Delhi rape: PM promises to pursue panel recommendations
- 30 January 2013
- From the section India
India's government will "pursue" the recommendations of a panel which reviewed the country's laws on sex crimes after the fatal gang rape of a student, the prime minister has said.
Manmohan Singh wrote to the panel's head, ex-chief justice JS Verma, saying the report would be taken up promptly.
The commission called for faster trials and longer sentences for convicted rapists, but not the death penalty.
The brutal gang-rape on a Delhi bus caused outrage across the country.
Last week, Justice Verma said his three-member commission had received 80,000 responses from India and abroad on how to reform rape laws. But not a single Indian state police chief had sent recommendations.
He also criticised the way India is governed and said the authorities had failed in their duties to the public.
'Labour of love'
"I assure you that we will be prompt in pursing the recommendations of the committee," the prime minister wrote in a letter released to the press on Wednesday.
He also thanked the three-member panel for their "labour of love" in completing the work of the committee "our government had constituted to recommend amendments in law to be able to deal effectively with cases of sexual assault of extreme nature against women".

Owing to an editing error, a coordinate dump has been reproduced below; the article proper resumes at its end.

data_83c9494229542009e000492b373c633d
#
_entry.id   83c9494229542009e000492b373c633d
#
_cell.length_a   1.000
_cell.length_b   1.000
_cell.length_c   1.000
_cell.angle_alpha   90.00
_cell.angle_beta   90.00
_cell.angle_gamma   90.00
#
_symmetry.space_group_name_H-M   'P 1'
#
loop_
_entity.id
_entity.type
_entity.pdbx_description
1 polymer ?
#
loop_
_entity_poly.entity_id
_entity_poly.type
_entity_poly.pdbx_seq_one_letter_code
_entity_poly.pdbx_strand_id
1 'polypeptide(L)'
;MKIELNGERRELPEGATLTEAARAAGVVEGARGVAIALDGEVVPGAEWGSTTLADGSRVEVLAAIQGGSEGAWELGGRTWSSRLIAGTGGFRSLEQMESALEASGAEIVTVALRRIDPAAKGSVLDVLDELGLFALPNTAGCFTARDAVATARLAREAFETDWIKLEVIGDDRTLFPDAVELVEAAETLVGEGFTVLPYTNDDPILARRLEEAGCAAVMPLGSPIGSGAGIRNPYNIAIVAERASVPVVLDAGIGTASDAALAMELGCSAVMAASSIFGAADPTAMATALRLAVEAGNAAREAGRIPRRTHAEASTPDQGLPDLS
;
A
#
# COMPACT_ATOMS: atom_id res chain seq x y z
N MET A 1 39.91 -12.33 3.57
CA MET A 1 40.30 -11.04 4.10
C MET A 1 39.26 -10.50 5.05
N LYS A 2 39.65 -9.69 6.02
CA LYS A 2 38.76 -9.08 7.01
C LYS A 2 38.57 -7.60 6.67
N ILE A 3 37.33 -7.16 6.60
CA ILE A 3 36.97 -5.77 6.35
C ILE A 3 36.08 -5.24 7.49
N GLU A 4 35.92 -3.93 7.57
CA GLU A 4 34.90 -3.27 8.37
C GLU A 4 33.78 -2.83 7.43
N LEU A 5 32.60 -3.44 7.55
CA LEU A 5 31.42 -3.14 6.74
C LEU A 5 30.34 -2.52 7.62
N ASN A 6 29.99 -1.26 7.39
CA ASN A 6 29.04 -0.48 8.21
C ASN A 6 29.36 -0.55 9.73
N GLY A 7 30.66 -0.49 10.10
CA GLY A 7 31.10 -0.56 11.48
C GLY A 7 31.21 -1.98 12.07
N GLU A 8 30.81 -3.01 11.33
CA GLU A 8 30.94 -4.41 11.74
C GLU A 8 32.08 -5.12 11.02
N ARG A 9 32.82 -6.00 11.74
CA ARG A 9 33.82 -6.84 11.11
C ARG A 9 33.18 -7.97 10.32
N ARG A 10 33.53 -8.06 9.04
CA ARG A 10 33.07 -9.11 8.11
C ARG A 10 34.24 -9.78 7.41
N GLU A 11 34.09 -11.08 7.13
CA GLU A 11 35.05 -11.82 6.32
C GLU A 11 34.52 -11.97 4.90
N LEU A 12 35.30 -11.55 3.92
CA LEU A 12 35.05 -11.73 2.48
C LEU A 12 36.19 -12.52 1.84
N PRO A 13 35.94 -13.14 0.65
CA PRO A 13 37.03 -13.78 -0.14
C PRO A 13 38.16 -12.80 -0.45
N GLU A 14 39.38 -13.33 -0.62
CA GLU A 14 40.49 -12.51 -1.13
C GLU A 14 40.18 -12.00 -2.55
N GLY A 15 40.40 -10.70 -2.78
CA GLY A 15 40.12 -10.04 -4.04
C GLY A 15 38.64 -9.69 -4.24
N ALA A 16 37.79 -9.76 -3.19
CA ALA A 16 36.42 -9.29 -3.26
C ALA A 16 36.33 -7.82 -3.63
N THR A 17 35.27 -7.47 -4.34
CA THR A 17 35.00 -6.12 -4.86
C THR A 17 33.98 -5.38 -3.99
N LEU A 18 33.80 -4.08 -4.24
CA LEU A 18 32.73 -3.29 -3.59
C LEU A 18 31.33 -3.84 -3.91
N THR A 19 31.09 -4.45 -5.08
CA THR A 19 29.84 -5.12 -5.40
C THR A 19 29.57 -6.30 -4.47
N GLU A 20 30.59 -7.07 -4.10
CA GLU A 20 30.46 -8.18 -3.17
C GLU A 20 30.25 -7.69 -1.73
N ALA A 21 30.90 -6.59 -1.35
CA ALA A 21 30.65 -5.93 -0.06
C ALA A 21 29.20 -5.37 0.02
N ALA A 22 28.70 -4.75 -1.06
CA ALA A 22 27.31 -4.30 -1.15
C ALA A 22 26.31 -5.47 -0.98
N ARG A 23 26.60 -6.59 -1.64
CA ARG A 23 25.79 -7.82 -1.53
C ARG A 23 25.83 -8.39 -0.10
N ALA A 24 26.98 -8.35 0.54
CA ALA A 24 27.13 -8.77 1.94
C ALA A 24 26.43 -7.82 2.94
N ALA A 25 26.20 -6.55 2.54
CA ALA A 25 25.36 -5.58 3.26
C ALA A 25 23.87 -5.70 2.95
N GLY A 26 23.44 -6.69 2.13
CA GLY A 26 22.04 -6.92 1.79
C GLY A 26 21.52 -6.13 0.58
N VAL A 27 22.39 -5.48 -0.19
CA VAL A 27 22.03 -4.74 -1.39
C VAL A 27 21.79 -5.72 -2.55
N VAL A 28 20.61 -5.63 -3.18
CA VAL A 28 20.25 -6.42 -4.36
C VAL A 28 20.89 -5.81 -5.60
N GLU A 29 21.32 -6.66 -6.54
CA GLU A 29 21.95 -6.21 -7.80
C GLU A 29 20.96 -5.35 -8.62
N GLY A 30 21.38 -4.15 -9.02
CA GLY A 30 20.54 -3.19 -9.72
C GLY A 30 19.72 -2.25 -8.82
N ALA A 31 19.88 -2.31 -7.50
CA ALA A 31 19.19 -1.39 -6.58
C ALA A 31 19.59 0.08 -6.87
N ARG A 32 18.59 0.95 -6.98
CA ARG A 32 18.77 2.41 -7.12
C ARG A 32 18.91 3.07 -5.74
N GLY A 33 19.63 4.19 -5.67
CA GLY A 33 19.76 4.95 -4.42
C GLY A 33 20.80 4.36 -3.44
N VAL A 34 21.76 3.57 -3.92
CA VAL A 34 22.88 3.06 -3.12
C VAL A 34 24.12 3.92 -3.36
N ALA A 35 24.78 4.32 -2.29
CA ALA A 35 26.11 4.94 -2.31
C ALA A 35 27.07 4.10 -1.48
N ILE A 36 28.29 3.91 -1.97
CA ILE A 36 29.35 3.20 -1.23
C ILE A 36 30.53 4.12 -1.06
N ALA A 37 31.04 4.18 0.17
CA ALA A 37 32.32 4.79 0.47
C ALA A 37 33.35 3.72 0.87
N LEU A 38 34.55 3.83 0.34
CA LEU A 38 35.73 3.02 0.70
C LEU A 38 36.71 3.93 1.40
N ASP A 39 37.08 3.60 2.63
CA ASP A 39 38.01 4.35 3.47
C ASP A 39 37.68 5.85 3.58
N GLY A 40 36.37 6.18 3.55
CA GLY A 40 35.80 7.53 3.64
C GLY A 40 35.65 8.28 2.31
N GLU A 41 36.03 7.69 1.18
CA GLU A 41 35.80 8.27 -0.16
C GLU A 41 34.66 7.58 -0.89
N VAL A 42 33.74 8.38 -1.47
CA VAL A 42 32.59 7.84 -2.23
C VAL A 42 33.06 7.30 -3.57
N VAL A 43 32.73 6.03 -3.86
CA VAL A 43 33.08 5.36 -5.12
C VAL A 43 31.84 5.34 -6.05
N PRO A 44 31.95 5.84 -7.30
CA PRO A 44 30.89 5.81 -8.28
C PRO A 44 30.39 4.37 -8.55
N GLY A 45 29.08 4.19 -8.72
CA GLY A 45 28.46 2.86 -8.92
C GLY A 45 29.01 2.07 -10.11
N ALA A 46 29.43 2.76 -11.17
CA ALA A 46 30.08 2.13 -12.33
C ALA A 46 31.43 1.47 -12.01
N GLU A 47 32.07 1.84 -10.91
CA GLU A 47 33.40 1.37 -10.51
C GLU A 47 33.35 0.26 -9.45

The three-member committee, which was given one month to submit its report to the government, included retired justice Leila Seth and former Solicitor General Gopal Subramanian.
They handed in their 630-page report on 23 January in which they suggested amendments to criminal laws to provide for higher punishment to rapists.
The brutal assault on the 23-year-old woman on 16 December shocked India and sparked a debate about the treatment of women.
The student, who cannot be named in India for legal reasons, was attacked after boarding a bus in south Delhi with a male friend.
Police said the assailants beat both of them, and then raped the woman. She suffered massive internal injuries and died nearly two weeks later.
The incident led to nationwide protests against the treatment of women in India. Campaigners called for tougher rape laws and reforms to the police, who have been accused of often failing to file charges against attackers.
Six suspects were arrested for the crime. Five of the accused are on trial at a specially convened fast-track court in Delhi.
If convicted, they could face the death penalty. A sixth suspect, who is 17 years old, is to be tried by a juvenile court.
The government has said it will bring in stronger sexual assault laws and has established several committees to recommend changes.
It has also promised to fast-track future rape cases. Legal proceedings in India sometimes involve years of delays.